Counterfeit and Substandard Anti-infectives in Developing Countries

  • Paul N. Newton
  • Facundo M. Fernández
  • Michael D. Green
  • Joyce Primo-Carpenter
  • Nicholas J. White


There is considerable interest in optimizing the therapy for important infections in developing countries and in making the best treatments readily available and inexpensive. There is also great concern that resistance to anti-infective drugs is worsening, putting affordable treatments at risk. We argue that an important, but usually neglected aspect of these problems is drug quality. Drugs may be of poor quality if they are counterfeit, substandard or degraded. Few objective data on the prevalence of poor-quality drugs exist but surveys suggest that an alarming proportion of antimalarials and antibiotics in much of the developing world are of poor quality. For individual patients these will increase mortality and morbidity and lead to loss of faith in medicines and health systems. Counterfeit, substandard or degraded drugs with sub-therapeutic concentrations of the active ingredient or the wrong active ingredient are likely to engender the emergence and spread of resistance to these anti-infectives. Although modelling suggests that poor-quality drug should worsen drug resistance, there is sparse evidence from the field, as there has been little research. It will be very difficult to distinguish the effects of poor-drug quality and reduced patient adherence and incorrect health worker prescribing on the spread of resistance. Strengthening drug regulatory authorities, improving quality of drug production and facilitating the availability of relatively inexpensive, good-quality anti-infectives are likely to be key factors in improving drug quality.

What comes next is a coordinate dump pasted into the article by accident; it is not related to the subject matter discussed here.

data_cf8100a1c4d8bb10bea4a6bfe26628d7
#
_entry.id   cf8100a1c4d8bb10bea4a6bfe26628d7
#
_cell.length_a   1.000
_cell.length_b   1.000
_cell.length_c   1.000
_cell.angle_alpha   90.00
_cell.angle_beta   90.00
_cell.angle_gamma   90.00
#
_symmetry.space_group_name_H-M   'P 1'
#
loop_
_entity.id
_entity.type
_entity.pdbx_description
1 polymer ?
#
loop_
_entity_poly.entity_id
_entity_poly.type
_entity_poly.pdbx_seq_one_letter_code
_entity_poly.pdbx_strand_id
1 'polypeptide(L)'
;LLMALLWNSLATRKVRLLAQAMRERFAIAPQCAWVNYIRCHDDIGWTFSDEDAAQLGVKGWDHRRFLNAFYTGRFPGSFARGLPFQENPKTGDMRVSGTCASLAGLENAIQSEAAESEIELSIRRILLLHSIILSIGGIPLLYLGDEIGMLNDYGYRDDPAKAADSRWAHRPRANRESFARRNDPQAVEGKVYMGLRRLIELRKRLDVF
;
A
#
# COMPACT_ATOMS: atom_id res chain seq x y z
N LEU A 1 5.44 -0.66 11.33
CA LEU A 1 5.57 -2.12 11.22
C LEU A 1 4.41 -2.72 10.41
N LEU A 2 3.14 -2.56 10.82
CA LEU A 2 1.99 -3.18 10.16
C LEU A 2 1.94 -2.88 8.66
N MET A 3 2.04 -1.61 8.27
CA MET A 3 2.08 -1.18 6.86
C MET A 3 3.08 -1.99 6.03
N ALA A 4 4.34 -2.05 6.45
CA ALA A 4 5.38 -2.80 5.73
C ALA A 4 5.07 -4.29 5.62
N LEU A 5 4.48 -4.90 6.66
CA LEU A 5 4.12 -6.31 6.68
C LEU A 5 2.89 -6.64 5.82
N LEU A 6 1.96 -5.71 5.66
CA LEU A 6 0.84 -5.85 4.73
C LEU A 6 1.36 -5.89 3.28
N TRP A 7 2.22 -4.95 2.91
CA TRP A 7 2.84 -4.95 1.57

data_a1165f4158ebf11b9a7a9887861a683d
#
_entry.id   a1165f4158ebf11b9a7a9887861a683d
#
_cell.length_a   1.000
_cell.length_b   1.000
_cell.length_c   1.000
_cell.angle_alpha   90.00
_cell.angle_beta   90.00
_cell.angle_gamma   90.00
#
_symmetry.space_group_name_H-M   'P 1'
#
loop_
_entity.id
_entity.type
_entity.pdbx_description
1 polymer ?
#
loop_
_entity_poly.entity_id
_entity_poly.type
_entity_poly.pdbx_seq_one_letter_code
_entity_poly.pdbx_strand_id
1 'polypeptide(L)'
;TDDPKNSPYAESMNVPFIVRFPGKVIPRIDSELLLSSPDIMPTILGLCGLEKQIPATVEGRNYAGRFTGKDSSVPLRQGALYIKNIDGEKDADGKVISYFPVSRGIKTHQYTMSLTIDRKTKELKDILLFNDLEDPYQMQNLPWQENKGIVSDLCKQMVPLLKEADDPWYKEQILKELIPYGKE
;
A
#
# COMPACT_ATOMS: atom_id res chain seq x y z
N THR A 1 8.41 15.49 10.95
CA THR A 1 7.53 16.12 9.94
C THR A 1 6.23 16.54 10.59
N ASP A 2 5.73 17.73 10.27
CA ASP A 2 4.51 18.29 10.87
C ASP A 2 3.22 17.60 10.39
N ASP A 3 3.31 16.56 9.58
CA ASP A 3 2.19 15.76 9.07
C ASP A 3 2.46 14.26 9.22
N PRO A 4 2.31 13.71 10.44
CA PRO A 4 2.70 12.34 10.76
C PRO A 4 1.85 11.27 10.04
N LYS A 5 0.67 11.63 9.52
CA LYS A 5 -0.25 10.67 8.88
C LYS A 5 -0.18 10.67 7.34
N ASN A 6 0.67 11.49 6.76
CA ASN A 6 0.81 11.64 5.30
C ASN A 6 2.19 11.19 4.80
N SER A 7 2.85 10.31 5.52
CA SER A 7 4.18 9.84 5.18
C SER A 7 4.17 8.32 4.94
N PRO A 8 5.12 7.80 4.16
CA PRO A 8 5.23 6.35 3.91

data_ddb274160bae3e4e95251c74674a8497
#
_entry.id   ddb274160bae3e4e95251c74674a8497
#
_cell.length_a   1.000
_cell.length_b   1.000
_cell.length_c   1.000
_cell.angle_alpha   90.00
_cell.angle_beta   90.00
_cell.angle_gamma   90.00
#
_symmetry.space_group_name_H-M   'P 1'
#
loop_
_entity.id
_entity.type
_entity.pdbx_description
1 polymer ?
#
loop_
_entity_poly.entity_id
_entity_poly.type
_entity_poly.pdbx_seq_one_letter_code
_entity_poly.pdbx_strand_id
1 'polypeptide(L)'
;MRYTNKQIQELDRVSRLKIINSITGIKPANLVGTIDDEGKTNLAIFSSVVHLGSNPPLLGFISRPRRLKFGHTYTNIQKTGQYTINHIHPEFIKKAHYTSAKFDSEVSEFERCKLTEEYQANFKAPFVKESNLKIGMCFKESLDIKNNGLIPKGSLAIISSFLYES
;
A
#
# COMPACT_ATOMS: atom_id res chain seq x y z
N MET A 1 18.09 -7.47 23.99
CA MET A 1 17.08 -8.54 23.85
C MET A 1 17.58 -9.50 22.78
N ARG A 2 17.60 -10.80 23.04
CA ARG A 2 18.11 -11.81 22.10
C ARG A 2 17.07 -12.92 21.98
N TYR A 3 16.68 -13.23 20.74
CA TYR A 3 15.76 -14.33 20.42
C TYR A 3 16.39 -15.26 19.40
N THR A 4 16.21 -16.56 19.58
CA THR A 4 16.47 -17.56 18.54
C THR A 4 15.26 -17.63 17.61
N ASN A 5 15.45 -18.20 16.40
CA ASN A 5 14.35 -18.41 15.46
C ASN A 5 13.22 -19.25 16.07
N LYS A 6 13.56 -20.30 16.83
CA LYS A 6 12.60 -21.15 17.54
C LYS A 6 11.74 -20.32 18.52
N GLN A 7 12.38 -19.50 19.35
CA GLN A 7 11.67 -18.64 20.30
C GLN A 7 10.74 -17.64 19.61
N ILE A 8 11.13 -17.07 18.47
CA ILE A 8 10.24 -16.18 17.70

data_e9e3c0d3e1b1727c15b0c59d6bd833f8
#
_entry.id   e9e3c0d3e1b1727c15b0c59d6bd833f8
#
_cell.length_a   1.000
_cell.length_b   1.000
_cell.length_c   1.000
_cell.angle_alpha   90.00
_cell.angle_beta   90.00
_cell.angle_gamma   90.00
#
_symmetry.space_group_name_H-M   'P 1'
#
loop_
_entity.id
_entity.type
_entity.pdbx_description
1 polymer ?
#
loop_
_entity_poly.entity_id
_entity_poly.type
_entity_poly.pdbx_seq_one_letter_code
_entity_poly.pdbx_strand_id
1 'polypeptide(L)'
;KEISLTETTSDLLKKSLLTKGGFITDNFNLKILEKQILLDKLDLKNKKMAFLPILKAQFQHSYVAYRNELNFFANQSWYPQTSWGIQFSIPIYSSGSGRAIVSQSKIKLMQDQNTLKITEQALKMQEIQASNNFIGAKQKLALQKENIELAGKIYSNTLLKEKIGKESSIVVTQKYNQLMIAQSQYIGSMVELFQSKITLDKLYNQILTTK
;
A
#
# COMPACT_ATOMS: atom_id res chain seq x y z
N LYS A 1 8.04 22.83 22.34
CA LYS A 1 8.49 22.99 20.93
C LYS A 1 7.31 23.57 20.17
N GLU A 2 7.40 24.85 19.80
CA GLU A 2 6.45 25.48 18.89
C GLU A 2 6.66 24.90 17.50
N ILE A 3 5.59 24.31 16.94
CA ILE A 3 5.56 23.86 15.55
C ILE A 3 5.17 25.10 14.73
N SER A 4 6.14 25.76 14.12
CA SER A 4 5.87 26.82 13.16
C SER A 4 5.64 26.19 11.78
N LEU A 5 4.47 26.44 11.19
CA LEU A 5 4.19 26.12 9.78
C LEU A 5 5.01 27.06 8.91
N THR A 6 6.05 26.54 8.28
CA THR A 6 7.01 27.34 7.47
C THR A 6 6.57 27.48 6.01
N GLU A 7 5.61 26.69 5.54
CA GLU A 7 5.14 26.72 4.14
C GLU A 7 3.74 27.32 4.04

Active Ingredient Artemisinin Derivative Drug Quality Blister Pack Counterfeit Drug 
These keywords were added by machine and not by the authors. This process is experimental and the keywords may be updated as the learning algorithm improves.



PNN and NJW are supported by the Wellcome Trust and thank the WHO-Western Pacific Region and the Government of the Lao PDR for help and advice. FMF thanks WHO-Western Pacific Region and the US National Science Foundation for support. The authors thank many people for their help and for discussions, especially those at INTERPOL, USP and WPRO.


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Copyright information

© Springer Science+Business Media, LLC 2010

Authors and Affiliations

  • Paul N. Newton
    • 1
    • 2
  • Facundo M. Fernández
    • 3
  • Michael D. Green
    • 4
  • Joyce Primo-Carpenter
    • 5
  • Nicholas J. White
    • 1
    • 2
    • 6
  1. 1.Wellcome Trust–Mahosot Hospital–Oxford Tropical Medicine Research Collaboration, Microbiology LaboratoryMahosot HospitalVientianeLao PDR
  2. 2.Centre for Tropical Medicine, Churchill HospitalUniversity of OxfordOxfordUK
  3. 3.School of Chemistry and BiochemistryGeorgia Institute of TechnologyAtlantaUSA
  4. 4.Division of Parasitic DiseasesCenters for Disease Control & PreventionAtlantaUSA
  5. 5.U.S. Pharmacopeia, Drug Quality and Information ProgramRockvilleUSA
  6. 6.Mahidol UniversityBangkokThailand

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